A two-arm, pragmatic, parallel group, superiority, cluster randomised controlled trial recruited three cohorts of schools (clusters) between 2012 and 2014, randomising them to TCM (intervention) or Teaching As Usual (TAU-control). TCM was delivered to teachers in six whole-day sessions, spread over 6 months. Schools and teachers were not masked to allocation. The primary outcome was teacher-reported Strengths and Difficulties Questionnaire (SDQ) Total Difficulties score. Random effects linear regression and marginal logistic regression models using Generalised Estimating Equations were used to analyse the outcomes. Trial registration: ISRCTN84130388.
Eighty schools (2075 children) were enrolled; 40 (1037 children) to TCM and 40 (1038 children) to TAU. Outcome data were collected at 9, 18, and 30-months for 96, 89, and 85% of children, respectively. The intervention reduced the SDQ-Total Difficulties score at 9 months (mean (s.d.):5.5 (5.4) in TCM v. 6.2 (6.2) in TAU; adjusted mean difference = −1.0; 95% CI−1.9 to −0.1; p = 0.03) but this did not persist at 18 or 30 months. Cost-effectiveness analysis suggested that TCM may be cost-effective compared with TAU at 30-months, but this result was associated with uncertainty so no firm conclusions can be drawn. A priori subgroup analyses suggested TCM is more effective for children with poor mental health.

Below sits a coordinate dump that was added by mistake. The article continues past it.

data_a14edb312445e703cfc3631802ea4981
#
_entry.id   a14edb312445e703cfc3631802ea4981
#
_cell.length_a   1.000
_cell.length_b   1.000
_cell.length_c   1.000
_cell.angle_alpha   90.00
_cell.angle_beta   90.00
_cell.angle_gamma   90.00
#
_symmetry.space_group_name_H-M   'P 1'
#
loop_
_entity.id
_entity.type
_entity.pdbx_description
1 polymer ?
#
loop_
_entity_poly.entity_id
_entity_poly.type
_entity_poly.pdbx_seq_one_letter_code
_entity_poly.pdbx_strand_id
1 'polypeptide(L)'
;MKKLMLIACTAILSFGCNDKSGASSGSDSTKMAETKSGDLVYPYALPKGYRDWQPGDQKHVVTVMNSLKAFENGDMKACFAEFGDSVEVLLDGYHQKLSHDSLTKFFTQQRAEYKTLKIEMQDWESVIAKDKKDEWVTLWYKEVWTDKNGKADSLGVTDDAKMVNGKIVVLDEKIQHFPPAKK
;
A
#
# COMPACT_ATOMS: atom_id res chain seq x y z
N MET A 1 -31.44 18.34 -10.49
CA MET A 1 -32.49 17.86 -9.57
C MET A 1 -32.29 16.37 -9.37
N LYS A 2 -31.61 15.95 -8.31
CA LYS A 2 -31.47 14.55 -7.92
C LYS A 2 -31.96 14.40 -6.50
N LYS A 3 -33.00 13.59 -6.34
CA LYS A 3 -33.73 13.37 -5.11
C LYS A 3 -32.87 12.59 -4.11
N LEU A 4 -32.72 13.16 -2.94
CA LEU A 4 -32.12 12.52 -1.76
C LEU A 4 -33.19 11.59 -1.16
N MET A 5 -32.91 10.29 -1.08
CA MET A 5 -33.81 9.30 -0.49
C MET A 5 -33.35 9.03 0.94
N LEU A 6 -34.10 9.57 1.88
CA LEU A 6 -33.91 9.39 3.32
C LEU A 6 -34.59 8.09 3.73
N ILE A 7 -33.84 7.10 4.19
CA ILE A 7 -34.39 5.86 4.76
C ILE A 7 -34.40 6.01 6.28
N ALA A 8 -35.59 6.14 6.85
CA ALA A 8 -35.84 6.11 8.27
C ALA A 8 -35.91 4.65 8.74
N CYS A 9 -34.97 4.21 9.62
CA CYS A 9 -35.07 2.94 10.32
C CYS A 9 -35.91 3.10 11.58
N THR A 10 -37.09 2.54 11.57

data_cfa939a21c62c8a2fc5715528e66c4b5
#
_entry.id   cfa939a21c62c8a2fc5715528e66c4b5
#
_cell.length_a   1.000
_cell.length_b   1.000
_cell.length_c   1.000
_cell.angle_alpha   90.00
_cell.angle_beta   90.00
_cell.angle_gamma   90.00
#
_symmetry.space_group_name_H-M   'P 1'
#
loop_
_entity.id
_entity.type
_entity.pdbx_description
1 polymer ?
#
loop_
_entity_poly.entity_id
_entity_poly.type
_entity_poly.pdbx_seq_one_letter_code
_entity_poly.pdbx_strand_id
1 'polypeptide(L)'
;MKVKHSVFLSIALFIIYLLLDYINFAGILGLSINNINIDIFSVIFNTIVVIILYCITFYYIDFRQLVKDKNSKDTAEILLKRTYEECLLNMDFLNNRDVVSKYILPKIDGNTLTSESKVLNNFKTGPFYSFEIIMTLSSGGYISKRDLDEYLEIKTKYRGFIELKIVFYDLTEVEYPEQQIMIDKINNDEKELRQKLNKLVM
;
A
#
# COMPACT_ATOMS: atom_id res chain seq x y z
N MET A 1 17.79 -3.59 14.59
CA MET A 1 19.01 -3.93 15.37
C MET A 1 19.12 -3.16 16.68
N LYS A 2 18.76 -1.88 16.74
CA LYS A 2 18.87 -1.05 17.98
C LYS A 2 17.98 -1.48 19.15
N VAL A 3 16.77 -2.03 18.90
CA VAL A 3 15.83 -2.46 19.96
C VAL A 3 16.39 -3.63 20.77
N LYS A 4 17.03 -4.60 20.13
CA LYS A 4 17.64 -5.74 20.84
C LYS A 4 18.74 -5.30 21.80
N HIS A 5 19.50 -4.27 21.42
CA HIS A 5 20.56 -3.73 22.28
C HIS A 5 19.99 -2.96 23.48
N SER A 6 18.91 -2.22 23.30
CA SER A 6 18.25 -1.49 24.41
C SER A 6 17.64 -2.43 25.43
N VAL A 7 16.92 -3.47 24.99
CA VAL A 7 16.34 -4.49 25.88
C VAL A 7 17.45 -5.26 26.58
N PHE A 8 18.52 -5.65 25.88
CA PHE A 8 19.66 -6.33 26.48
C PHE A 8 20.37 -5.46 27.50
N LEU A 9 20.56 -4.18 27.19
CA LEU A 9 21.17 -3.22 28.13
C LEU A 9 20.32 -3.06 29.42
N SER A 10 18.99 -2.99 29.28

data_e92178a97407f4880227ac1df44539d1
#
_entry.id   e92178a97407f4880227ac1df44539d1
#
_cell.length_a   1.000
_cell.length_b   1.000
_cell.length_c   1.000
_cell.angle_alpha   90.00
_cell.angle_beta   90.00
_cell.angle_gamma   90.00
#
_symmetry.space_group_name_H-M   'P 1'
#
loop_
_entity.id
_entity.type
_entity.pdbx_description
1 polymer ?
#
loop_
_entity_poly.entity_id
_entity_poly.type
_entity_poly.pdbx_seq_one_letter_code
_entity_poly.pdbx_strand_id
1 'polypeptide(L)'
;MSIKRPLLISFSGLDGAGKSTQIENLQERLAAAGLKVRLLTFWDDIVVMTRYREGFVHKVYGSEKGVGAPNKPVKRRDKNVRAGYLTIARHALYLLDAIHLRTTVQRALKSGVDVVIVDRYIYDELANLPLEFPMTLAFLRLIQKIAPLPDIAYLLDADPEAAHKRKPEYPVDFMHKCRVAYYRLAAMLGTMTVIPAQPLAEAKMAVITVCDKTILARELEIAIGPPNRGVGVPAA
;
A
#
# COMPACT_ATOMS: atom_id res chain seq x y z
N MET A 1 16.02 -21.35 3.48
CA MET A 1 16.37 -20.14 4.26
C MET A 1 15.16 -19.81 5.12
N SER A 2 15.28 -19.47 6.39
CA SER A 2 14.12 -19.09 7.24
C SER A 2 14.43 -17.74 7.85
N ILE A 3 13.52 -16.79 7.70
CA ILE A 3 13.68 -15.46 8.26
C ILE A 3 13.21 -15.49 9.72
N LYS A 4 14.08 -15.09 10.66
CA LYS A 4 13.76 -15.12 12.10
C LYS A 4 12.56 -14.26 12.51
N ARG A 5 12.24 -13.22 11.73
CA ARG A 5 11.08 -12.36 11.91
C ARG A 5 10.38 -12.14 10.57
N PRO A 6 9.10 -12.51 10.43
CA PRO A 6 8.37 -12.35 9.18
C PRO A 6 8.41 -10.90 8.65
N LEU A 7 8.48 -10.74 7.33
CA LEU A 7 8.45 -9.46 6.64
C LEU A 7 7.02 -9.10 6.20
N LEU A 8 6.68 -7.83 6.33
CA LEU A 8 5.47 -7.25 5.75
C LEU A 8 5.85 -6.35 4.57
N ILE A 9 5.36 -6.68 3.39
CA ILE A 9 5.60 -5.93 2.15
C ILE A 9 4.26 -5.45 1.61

TCM provided a small, short-term improvement to children's mental health particularly for children who are already struggling.
Parasites are considered to be an important selective force in host evolution but ecological studies of host-parasite systems are usually short-term providing only snap-shots of what may be dynamic systems. We have conducted four surveys of helminths of bank voles at three ecologically similar woodland sites in NE Poland, spaced over a period of 11 years, to assess the relative importance of temporal and spatial effects on helminth infracommunities. Some measures of infracommunity structure maintained relative stability: the rank order of prevalence and abundance of Heligmosomum mixtum, Heligmosomoides glareoli and Mastophorus muris changed little between the four surveys. Other measures changed markedly: dynamic changes were evident in Syphacia petrusewiczi which declined to local extinction, while the capillariid Aonchotheca annulosa first appeared in 2002 and then increased in prevalence and abundance over the remaining three surveys. Some species are therefore dynamic and both introductions and extinctions can be expected in ecological time. At higher taxonomic levels and for derived measures, year and host-age effects and their interactions with site are important. Our surveys emphasize that the site of capture is the major determinant of the species contributing to helminth community structure, providing some predictability in these systems.